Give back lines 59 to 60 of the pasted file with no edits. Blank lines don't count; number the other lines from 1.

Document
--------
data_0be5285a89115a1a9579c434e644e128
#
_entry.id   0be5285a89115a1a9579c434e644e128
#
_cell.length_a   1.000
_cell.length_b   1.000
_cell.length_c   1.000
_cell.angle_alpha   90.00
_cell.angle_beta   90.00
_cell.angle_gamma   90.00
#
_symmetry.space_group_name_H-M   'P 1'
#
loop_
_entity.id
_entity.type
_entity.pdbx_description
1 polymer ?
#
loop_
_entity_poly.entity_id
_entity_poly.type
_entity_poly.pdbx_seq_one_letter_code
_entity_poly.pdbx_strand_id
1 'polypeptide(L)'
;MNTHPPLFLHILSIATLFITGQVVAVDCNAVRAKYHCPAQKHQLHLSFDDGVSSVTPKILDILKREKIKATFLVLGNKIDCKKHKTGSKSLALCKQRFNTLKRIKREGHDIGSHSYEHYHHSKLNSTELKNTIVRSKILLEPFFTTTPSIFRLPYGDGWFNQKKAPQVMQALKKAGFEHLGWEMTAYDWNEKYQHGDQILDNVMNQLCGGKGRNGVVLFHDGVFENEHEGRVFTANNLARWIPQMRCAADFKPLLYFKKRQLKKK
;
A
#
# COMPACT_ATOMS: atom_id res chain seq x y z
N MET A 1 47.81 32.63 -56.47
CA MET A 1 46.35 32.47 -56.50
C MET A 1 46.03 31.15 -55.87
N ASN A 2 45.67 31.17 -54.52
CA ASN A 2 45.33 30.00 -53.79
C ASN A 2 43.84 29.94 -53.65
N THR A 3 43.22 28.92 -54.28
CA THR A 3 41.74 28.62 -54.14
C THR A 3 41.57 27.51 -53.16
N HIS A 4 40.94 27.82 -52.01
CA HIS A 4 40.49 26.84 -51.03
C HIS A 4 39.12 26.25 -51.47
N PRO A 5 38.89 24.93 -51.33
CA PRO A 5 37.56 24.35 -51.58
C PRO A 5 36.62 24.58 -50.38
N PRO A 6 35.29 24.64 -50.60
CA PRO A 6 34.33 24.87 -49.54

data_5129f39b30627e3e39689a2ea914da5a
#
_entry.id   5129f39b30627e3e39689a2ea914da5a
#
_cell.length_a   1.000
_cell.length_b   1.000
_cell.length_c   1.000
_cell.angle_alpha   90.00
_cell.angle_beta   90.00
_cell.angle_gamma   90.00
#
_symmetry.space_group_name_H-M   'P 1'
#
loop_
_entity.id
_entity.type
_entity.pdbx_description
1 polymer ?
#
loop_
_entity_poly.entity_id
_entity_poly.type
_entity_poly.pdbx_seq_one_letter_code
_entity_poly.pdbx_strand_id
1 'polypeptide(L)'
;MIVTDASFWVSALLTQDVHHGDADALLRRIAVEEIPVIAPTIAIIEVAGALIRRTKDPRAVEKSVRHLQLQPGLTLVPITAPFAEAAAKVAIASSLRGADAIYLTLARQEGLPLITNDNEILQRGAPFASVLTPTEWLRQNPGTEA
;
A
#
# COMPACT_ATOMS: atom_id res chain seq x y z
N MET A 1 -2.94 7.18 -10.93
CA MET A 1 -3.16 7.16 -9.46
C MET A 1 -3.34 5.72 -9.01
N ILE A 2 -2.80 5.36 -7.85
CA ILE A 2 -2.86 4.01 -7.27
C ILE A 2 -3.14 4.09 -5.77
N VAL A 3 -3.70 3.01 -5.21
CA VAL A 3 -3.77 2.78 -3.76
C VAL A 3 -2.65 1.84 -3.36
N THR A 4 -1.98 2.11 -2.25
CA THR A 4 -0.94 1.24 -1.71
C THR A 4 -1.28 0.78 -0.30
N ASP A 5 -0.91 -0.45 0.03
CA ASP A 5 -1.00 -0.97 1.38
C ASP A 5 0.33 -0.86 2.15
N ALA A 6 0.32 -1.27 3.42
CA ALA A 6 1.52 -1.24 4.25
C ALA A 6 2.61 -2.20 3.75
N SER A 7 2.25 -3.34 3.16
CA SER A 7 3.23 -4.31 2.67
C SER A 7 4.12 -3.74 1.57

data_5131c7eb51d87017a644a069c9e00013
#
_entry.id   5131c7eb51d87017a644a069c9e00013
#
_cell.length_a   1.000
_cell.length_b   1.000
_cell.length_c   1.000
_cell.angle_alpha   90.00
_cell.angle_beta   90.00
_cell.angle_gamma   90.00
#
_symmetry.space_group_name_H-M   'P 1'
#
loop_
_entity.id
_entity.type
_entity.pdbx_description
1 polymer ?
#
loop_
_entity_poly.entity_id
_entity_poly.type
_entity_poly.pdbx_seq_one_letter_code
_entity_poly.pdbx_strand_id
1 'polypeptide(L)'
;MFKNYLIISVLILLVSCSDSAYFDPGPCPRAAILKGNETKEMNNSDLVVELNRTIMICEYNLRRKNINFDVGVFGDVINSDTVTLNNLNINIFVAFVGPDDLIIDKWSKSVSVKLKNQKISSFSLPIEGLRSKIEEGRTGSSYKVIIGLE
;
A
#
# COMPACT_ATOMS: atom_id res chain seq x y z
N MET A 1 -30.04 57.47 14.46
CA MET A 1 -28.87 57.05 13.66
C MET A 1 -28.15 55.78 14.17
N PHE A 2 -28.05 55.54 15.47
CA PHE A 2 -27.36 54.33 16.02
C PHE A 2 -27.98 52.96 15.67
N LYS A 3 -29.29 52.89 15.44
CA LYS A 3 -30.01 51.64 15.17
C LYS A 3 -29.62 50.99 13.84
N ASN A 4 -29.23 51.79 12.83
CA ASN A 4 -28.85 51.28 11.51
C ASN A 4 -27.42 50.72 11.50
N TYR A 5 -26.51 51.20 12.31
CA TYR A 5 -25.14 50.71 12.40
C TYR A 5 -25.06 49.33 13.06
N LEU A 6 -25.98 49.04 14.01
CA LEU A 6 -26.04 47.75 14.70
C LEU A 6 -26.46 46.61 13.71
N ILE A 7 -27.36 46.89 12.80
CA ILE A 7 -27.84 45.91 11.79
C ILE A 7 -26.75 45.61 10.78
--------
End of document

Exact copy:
_symmetry.space_group_name_H-M   'P 1'
#